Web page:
In case you haven’t been tipped off by the vampire who tapped on your window asking to be invited in last night at midnight, or the lumbering guy in a hockey mask who took a swing at you with a scythe while you were walking to your car this morning, today is Friday the 13th… an October Friday the 13th… a Shock-tober Friday the 13th. And what better way to kick off such an illustrious date than with part one of a three-part SLIFR Drive-In Trailer Park salute to that most ignominious, disreputable, and maligned of movie genres, the horror film? There’s plenty happening starting tonight, here on SLIFR and lots of other places, that will help pave the way for two weeks of celebrating the great monsters and chills and shocks to be found in the cinema’s great (and not-so-great) horror classics, leading straight up to Halloween night itself. So without further delay, let’s step right in it, shall we?
Tonight, on Turner Classic Movies, rock star/movie director Rob Zombie unveils a new Friday night series dedicated to cult classics called TCM: Underground. It looks, initially, anyway, that TCM may be behind expanding the library available to Zombie, as he hosts around eight hours of programming each Friday night populated by an intriguing mix of the usual suspects and some real sit-up-and-take-notice titles. Of course, Zombie’s palate runs toward horror films, especially this month, and tonight’s Friday the 13th selections definitely fill that bill. But even in October it’s not exclusively ghosts and monsters on tap, as you will see…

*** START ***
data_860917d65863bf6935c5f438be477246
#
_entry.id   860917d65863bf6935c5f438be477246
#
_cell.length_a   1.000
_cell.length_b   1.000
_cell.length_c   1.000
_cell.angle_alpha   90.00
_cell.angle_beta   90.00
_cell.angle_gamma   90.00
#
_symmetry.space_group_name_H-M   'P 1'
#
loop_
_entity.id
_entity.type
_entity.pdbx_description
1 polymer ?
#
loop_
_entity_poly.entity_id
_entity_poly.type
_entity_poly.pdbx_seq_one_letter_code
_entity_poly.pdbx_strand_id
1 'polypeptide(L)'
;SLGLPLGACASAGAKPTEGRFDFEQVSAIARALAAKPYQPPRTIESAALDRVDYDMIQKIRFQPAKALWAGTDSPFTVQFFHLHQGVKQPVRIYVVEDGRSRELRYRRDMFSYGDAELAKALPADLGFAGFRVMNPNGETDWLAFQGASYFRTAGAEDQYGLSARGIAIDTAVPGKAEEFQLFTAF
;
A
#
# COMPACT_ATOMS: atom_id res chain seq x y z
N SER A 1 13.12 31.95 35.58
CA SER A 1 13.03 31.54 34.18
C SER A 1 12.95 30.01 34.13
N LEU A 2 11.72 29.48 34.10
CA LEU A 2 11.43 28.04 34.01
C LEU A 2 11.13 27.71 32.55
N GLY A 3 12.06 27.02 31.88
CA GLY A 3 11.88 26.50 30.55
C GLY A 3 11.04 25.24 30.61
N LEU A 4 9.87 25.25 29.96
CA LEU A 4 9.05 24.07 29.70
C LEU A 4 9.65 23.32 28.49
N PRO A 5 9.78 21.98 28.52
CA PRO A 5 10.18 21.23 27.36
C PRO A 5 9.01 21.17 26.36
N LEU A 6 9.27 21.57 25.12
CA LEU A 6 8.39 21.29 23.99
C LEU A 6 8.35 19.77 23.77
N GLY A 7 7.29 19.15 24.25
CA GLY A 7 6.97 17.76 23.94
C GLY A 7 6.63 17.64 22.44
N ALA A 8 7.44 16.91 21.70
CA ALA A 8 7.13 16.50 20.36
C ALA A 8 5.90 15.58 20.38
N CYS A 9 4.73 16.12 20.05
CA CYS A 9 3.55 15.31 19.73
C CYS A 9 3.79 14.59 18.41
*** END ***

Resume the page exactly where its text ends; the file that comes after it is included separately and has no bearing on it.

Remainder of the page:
Tonight’s festivities start out at 5:00 p.m. (PST) with The Uninvited (1944), an entertaining, if wobbly yarn about a brother and sister who buy a house that harbors ghostly secrets. Ray Milland and Ruth Hussey head the cast for director Lewis Allen. Robert Wise’s The Haunting (1963) follows at 7:00 p.m., a terrifying classic that will wipe The Uninvited right out of your consciousness. Director Tobe Hooper and producer Steven Spielberg up the unsettled-spirits ante by unleashing their Poltergeist (1982) at 9:00 p.m., with only fair-to-middling goose bump returns. Immediately following at 11:00 p.m., the future is where you and I will be spending at least the subsequent 79 minutes when Zombie showcases Ed Wood’s delirious Plan 9 From Outer Space (1959), followed hot on its heels at 12:30 a.m. by Wood’s equally splendiferous Bride of the Monster (1955). And then, to reward you for staying up so late, a storm strands travelers in a house full of dangerous eccentrics in James Whale’s terrific, not-often-seen classic The Old Dark House (1932). Boris Karloff, Melvyn Douglas and Charles Laughton head an unbeatable cast. (Wagstaff has lots more to get you excited about seeing The Old Dark House in his thorough and thoroughly entertaining appreciation of the film over at The House Next Door.